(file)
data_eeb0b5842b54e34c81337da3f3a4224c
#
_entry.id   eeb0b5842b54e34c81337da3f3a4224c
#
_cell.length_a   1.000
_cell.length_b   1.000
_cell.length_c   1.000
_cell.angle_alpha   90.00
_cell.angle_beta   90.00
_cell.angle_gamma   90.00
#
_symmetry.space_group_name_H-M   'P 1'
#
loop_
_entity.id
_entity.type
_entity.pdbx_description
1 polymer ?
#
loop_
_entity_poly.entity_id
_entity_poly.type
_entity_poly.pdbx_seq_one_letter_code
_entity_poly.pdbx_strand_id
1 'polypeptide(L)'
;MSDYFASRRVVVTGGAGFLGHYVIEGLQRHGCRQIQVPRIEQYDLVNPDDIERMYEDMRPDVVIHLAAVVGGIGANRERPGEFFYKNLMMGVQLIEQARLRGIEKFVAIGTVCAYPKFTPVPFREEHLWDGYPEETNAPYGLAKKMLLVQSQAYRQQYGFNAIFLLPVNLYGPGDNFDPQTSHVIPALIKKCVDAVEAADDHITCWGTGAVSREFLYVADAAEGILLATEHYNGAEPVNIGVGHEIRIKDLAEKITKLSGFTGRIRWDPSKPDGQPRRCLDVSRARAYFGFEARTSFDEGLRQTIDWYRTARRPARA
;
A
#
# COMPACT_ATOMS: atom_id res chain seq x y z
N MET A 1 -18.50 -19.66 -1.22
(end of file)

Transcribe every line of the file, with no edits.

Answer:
data_eeb0b5842b54e34c81337da3f3a4224c
#
_entry.id   eeb0b5842b54e34c81337da3f3a4224c
#
_cell.length_a   1.000
_cell.length_b   1.000
_cell.length_c   1.000
_cell.angle_alpha   90.00
_cell.angle_beta   90.00
_cell.angle_gamma   90.00
#
_symmetry.space_group_name_H-M   'P 1'
#
loop_
_entity.id
_entity.type
_entity.pdbx_description
1 polymer ?
#
loop_
_entity_poly.entity_id
_entity_poly.type
_entity_poly.pdbx_seq_one_letter_code
_entity_poly.pdbx_strand_id
1 'polypeptide(L)'
;MSDYFASRRVVVTGGAGFLGHYVIEGLQRHGCRQIQVPRIEQYDLVNPDDIERMYEDMRPDVVIHLAAVVGGIGANRERPGEFFYKNLMMGVQLIEQARLRGIEKFVAIGTVCAYPKFTPVPFREEHLWDGYPEETNAPYGLAKKMLLVQSQAYRQQYGFNAIFLLPVNLYGPGDNFDPQTSHVIPALIKKCVDAVEAADDHITCWGTGAVSREFLYVADAAEGILLATEHYNGAEPVNIGVGHEIRIKDLAEKITKLSGFTGRIRWDPSKPDGQPRRCLDVSRARAYFGFEARTSFDEGLRQTIDWYRTARRPARA
;
A
#
# COMPACT_ATOMS: atom_id res chain seq x y z
N MET A 1 -18.50 -19.66 -1.22